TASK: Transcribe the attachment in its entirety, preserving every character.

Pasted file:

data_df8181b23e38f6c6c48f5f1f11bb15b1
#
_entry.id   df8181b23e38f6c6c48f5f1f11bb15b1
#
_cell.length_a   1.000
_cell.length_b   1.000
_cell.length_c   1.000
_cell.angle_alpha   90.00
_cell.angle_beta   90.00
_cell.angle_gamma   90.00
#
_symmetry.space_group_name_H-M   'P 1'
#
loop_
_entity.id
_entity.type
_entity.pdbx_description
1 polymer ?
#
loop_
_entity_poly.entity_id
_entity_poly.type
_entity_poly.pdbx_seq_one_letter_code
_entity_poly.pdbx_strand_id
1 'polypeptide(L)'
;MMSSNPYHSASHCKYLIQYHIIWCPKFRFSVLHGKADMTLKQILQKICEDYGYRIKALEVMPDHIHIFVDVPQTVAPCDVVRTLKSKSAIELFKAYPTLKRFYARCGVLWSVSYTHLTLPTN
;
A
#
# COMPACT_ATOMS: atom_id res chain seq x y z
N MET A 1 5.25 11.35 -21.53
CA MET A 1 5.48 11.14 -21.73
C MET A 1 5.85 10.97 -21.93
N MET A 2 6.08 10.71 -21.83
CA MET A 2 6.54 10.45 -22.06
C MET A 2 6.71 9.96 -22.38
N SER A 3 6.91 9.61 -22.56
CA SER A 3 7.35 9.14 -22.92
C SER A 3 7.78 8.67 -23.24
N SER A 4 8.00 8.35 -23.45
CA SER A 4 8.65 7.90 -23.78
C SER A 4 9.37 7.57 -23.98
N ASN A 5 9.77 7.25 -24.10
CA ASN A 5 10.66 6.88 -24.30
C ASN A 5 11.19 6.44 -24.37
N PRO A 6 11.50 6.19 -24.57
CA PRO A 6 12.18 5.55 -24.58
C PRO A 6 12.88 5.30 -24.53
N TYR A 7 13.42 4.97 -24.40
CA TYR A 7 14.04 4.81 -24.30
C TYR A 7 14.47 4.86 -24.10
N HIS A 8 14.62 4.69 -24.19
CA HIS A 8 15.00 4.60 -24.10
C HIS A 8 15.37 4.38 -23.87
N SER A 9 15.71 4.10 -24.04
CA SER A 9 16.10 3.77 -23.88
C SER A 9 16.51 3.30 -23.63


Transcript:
data_df8181b23e38f6c6c48f5f1f11bb15b1
#
_entry.id   df8181b23e38f6c6c48f5f1f11bb15b1
#
_cell.length_a   1.000
_cell.length_b   1.000
_cell.length_c   1.000
_cell.angle_alpha   90.00
_cell.angle_beta   90.00
_cell.angle_gamma   90.00
#
_symmetry.space_group_name_H-M   'P 1'
#
loop_
_entity.id
_entity.type
_entity.pdbx_description
1 polymer ?
#
loop_
_entity_poly.entity_id
_entity_poly.type
_entity_poly.pdbx_seq_one_letter_code
_entity_poly.pdbx_strand_id
1 'polypeptide(L)'
;MMSSNPYHSASHCKYLIQYHIIWCPKFRFSVLHGKADMTLKQILQKICEDYGYRIKALEVMPDHIHIFVDVPQTVAPCDVVRTLKSKSAIELFKAYPTLKRFYARCGVLWSVSYTHLTLPTN
;
A
#
# COMPACT_ATOMS: atom_id res chain seq x y z
N MET A 1 5.25 11.35 -21.53
CA MET A 1 5.48 11.14 -21.73
C MET A 1 5.85 10.97 -21.93
N MET A 2 6.08 10.71 -21.83
CA MET A 2 6.54 10.45 -22.06
C MET A 2 6.71 9.96 -22.38
N SER A 3 6.91 9.61 -22.56
CA SER A 3 7.35 9.14 -22.92
C SER A 3 7.78 8.67 -23.24
N SER A 4 8.00 8.35 -23.45
CA SER A 4 8.65 7.90 -23.78
C SER A 4 9.37 7.57 -23.98
N ASN A 5 9.77 7.25 -24.10
CA ASN A 5 10.66 6.88 -24.30
C ASN A 5 11.19 6.44 -24.37
N PRO A 6 11.50 6.19 -24.57
CA PRO A 6 12.18 5.55 -24.58
C PRO A 6 12.88 5.30 -24.53
N TYR A 7 13.42 4.97 -24.40
CA TYR A 7 14.04 4.81 -24.30
C TYR A 7 14.47 4.86 -24.10
N HIS A 8 14.62 4.69 -24.19
CA HIS A 8 15.00 4.60 -24.10
C HIS A 8 15.37 4.38 -23.87
N SER A 9 15.71 4.10 -24.04
CA SER A 9 16.10 3.77 -23.88
C SER A 9 16.51 3.30 -23.63